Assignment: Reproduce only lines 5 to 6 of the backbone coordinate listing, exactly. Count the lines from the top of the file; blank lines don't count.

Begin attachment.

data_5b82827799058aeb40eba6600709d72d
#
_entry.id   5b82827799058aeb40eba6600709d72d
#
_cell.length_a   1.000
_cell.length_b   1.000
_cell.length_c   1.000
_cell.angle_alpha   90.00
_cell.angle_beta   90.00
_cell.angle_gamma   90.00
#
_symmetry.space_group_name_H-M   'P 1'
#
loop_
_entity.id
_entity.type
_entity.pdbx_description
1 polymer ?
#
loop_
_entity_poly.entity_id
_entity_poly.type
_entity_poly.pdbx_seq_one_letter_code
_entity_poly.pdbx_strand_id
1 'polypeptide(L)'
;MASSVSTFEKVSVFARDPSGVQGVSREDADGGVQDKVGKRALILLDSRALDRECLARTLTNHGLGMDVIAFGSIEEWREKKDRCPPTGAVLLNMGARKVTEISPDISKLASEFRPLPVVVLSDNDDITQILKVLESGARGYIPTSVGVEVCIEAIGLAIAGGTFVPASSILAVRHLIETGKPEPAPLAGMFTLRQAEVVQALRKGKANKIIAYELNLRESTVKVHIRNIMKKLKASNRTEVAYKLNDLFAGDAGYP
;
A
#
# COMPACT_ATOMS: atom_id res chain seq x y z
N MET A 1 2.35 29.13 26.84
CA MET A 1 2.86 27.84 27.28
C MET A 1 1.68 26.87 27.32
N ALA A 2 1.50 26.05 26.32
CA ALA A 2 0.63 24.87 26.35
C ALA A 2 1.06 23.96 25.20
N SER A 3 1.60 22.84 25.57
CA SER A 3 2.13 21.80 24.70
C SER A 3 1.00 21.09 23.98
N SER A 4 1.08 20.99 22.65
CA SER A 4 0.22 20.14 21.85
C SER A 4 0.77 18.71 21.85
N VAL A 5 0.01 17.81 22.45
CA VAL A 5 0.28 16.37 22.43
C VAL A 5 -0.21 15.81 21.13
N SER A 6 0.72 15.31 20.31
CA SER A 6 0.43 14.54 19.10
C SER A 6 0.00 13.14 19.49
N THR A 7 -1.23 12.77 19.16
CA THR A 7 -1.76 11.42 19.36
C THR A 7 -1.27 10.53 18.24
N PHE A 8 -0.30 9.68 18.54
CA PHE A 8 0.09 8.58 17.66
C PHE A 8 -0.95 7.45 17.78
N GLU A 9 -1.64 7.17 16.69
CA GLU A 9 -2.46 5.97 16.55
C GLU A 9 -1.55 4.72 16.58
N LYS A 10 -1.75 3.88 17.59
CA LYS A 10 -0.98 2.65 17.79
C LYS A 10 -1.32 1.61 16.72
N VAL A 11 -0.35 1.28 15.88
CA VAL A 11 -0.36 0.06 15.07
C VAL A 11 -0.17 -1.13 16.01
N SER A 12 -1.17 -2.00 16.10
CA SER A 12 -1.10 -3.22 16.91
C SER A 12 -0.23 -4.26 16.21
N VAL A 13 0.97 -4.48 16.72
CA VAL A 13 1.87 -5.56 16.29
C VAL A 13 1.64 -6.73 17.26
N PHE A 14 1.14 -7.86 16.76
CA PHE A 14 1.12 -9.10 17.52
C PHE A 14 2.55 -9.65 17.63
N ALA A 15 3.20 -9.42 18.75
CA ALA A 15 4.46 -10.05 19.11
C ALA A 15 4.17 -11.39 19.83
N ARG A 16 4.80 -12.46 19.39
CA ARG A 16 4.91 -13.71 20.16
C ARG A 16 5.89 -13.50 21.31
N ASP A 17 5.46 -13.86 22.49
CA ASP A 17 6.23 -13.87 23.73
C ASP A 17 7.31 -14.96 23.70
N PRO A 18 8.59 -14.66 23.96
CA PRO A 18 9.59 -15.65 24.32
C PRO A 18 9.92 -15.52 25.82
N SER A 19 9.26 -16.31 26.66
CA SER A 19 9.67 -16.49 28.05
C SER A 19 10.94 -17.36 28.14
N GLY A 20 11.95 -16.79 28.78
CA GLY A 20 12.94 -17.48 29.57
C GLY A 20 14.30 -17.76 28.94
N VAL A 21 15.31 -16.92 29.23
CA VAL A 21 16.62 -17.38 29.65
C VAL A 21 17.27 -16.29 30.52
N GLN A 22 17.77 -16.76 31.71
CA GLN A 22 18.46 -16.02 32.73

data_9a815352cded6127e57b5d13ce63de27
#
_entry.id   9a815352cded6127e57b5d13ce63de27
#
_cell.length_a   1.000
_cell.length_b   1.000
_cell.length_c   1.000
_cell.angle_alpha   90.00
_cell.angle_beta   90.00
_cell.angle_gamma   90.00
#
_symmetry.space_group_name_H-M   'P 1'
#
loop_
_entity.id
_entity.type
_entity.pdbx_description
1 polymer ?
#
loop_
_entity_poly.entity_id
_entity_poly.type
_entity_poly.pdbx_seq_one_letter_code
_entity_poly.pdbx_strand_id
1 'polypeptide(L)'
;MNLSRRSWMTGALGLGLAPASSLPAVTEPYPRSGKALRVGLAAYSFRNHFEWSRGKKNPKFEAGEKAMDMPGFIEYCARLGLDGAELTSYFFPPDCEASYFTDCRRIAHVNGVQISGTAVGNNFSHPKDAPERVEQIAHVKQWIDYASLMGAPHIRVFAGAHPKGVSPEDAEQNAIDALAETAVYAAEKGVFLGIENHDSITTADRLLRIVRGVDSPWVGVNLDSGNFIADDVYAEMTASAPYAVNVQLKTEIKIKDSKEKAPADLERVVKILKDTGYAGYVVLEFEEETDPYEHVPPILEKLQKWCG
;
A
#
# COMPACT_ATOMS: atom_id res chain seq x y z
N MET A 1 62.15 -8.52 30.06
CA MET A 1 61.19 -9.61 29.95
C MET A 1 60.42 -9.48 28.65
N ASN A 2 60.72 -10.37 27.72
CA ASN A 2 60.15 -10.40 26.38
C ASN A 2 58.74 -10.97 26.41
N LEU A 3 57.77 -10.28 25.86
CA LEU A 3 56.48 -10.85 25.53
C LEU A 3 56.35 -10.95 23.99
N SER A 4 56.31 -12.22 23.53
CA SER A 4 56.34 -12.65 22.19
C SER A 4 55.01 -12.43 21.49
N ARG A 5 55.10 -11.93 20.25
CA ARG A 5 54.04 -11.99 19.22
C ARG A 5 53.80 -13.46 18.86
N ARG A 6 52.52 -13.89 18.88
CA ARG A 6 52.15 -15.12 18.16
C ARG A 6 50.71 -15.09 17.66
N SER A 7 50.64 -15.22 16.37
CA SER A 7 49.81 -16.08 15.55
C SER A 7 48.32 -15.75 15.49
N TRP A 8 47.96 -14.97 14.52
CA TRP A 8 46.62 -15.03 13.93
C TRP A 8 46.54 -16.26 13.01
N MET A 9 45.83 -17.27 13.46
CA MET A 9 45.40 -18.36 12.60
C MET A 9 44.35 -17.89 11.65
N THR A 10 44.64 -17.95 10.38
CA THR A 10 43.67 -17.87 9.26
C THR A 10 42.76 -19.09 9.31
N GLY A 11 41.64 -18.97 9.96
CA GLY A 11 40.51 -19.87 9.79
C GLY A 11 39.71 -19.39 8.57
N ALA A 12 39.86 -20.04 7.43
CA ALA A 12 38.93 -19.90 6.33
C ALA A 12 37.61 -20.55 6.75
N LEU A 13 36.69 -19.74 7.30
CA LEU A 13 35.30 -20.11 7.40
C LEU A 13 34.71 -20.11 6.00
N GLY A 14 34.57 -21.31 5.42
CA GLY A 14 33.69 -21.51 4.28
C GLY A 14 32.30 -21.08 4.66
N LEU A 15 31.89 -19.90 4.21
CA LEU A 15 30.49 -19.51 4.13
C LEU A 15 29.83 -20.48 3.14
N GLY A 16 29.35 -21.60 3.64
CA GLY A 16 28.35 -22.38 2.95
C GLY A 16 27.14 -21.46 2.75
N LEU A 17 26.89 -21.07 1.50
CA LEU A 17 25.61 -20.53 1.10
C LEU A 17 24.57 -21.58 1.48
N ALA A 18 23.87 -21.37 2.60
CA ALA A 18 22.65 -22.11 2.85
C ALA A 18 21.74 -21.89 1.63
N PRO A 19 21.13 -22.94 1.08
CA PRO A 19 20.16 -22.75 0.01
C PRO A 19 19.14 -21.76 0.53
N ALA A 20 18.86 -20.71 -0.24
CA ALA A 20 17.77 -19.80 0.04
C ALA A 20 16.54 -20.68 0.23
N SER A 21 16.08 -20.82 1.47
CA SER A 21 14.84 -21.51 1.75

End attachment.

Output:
_cell.length_a   1.000
_cell.length_b   1.000